While a great deal of work has gone into producing biomass datasets in recent years, there is a need to begin harmonizing these efforts. Existing products do not yet provide a consensus on the spatial distribution or the amount of biomass. This disagreement becomes very apparent when the different products are compared with one another. One product might show a high biomass value while another product suggests a low or no biomass pool. The availability of different datasets is confusing to the users of these products who have no idea which product is the best one to choose for their particular application nor is there much guidance available to aid their choice. Another issue is independent validation, which is a crucial task. Consequently, the main drivers behind the development of are on the one hand: the large amount of disagreement between the different biomass maps but also the lack of good validation data.
We overlaid two recent biomass dataset for the tropics and calculated where they disagree and by how much. The map in Figure 5 shows where more biomass appears in the NASA  product and where more is represented in the WHRC  one. There is a reasonable amount of disagreement on the map as shown by the dark red and dark blue colors.
Biomass Geo-Wiki provides an opportunity to compare these two datasets with imagery from Google Earth. We cannot say that one biomass dataset is better than another one. Both datasets have strengths and weaknesses. Figure 6 shows two examples of disagreement or false estimation.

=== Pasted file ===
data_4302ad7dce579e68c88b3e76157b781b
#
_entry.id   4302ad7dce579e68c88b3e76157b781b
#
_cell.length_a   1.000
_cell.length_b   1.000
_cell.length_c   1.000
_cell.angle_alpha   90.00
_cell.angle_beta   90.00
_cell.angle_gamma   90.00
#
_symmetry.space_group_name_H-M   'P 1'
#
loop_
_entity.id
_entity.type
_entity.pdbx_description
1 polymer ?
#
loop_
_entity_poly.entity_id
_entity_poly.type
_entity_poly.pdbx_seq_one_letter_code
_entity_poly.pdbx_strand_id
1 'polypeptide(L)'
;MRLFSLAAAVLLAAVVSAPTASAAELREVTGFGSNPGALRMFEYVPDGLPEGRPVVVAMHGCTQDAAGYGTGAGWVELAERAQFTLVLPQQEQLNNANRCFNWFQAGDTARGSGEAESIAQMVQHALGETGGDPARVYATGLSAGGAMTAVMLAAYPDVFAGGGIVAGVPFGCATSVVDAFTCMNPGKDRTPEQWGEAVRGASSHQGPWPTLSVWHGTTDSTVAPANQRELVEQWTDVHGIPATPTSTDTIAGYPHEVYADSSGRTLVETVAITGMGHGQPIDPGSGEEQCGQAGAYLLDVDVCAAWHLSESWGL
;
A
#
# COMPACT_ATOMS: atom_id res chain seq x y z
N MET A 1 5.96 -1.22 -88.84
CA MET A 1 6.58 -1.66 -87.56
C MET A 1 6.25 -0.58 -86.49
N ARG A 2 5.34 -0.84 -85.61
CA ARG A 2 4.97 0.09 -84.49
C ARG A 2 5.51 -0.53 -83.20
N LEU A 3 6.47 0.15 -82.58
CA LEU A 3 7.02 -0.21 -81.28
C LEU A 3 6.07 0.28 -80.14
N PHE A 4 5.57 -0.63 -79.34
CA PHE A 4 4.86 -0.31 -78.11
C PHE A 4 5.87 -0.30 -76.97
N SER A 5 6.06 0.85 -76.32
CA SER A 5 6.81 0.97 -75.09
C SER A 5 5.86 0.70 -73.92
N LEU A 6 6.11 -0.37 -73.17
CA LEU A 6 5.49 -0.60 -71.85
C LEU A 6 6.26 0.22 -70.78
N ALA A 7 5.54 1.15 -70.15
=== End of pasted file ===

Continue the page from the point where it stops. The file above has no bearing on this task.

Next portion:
From Figure 6.1, one can see that the WHRC dataset gives 120 t/ha biomass for a water dominant pixel and 160 for a settlement while the NASA dataset demonstrates a better recognition (30 and 90 t/ha respectively) in spite of the coarse resolution. Figure 5.2 demonstrates a spatial shift (of 2-7 km) for this area. This is one kind of error that can be picked up easily using crowd-sourcing. Volunteers can also directly validate the datasets on Biomass Geo-Wiki as explained below.
Case Study: Biomass Validation
With an ever increasing amount of very fine spatial resolution images available on Google Earth, it is becoming possible for every Internet user (including non-remote sensing experts) to distinguish land cover features with a high degree of reliability. Such an approach is inexpensive and allows Internet users from any region of the world to get involved in this global validation exercise.
Currently in Biomass Geo-Wiki.org, volunteers have the ability to view information from all biomass datasets available for any specific place (Figure 7) overlaid on Google Earth imagery. Volunteers are then asked to decide if the biomass products correctly capture what they see or know to exist on the ground. High resolution images can usually distinguish between forest/non forest vegetation, and canopy features. This information is often enough to judge the disagreement between datasets. In addition, it is possible to recommend a land cover class (i.e. select from a list of possible land cover types, and upload available photos to support the decision).
For the blue rectangle shown in Figure 7, we see a mature forest (wide crown with long shadow on the forest edge) with about 20% grassland. Different datasets (see Table 1 for details) suggest between 21 and 340 Mg biomass per ha. As a validator we see that the highest estimation is likely to be correct for the dense forest and the lowest values represent the non-forest vegetation. Observed land cover structure (80% covered by forest) leads us to the conclusion that the biomass dataset based on JRC forest map  (241-250 Mg dm/ha) is the most appropriate for the chosen pixel.